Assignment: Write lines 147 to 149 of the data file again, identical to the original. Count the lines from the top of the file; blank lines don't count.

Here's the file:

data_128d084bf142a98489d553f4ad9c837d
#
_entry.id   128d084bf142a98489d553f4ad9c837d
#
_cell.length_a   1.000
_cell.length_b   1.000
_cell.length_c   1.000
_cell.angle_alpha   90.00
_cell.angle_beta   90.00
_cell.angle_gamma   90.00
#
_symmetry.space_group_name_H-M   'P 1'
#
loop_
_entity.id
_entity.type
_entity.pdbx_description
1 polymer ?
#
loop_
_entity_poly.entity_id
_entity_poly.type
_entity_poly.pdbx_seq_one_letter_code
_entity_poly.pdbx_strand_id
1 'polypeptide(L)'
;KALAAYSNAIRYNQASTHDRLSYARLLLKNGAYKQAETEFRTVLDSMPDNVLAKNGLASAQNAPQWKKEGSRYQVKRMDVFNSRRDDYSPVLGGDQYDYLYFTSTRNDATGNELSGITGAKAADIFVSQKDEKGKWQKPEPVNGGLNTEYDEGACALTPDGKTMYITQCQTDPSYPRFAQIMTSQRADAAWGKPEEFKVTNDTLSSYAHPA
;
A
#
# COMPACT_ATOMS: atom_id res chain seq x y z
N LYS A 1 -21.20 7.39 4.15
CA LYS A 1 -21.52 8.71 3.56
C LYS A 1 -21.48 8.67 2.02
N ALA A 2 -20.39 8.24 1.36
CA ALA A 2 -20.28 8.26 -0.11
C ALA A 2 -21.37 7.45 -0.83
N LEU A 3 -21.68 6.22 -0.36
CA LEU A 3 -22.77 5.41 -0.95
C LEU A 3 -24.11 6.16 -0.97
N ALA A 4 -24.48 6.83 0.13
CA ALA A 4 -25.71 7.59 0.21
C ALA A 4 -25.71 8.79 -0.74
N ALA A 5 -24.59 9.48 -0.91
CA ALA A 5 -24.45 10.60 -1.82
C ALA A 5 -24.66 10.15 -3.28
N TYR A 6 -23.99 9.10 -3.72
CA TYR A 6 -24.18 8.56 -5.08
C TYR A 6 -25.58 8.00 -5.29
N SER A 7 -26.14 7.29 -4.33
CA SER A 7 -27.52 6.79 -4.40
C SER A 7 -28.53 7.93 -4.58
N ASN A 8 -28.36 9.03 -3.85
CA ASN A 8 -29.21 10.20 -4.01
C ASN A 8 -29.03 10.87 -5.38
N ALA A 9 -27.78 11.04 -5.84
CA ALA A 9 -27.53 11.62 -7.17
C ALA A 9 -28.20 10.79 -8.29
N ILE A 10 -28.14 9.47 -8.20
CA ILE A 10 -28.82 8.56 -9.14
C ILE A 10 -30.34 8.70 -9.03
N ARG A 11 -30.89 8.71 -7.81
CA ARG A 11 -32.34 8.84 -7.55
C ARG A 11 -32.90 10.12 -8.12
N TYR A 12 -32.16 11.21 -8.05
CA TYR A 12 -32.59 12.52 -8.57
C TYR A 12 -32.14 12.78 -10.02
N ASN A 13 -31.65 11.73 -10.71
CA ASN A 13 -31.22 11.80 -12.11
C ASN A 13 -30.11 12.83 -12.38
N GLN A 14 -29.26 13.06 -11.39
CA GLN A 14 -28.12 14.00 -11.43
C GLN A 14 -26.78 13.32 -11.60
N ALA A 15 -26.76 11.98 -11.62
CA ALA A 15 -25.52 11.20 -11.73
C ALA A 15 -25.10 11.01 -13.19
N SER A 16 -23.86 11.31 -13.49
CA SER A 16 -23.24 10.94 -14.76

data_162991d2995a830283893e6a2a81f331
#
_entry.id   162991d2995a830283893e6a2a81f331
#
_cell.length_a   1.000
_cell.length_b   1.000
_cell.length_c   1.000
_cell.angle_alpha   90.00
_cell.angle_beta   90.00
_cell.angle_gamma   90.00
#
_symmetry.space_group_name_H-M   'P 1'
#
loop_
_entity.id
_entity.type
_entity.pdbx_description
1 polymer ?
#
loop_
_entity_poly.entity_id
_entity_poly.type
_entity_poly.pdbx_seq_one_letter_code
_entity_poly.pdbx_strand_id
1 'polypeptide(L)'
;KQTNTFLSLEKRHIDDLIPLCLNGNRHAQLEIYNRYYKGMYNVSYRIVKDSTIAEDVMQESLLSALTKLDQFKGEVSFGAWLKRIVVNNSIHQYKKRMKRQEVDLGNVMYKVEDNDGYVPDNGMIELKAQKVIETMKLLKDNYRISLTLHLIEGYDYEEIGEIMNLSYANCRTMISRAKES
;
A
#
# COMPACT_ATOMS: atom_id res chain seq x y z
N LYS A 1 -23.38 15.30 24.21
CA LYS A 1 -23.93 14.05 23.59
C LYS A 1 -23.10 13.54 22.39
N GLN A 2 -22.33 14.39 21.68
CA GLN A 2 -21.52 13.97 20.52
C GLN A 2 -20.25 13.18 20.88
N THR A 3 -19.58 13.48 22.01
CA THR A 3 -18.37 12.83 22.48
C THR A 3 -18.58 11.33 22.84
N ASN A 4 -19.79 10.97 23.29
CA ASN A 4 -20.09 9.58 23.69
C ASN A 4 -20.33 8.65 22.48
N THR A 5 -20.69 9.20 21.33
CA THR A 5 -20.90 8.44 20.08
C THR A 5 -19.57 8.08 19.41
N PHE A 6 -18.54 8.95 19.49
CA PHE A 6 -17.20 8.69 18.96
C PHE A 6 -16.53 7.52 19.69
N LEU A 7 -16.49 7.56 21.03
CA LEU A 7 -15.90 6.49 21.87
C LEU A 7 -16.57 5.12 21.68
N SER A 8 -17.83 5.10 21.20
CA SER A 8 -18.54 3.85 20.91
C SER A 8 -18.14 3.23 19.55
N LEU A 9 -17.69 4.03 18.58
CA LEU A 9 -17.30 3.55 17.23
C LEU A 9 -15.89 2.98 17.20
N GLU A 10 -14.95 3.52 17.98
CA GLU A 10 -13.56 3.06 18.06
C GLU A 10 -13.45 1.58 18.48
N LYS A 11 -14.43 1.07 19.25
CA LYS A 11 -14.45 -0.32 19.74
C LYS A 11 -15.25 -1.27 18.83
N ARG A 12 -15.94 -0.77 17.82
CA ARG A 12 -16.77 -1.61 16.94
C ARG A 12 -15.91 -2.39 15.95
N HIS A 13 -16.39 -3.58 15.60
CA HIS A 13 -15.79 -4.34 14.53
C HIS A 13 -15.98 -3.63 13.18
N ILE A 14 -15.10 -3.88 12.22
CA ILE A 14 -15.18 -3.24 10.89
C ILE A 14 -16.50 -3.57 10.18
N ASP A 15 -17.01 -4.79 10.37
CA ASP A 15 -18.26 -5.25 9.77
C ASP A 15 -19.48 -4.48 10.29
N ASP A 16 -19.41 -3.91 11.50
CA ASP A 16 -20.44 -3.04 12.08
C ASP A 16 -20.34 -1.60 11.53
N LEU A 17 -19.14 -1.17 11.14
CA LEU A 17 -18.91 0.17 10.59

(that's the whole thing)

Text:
N ILE A 14 -15.10 -3.88 12.22
CA ILE A 14 -15.18 -3.24 10.89
C ILE A 14 -16.50 -3.57 10.18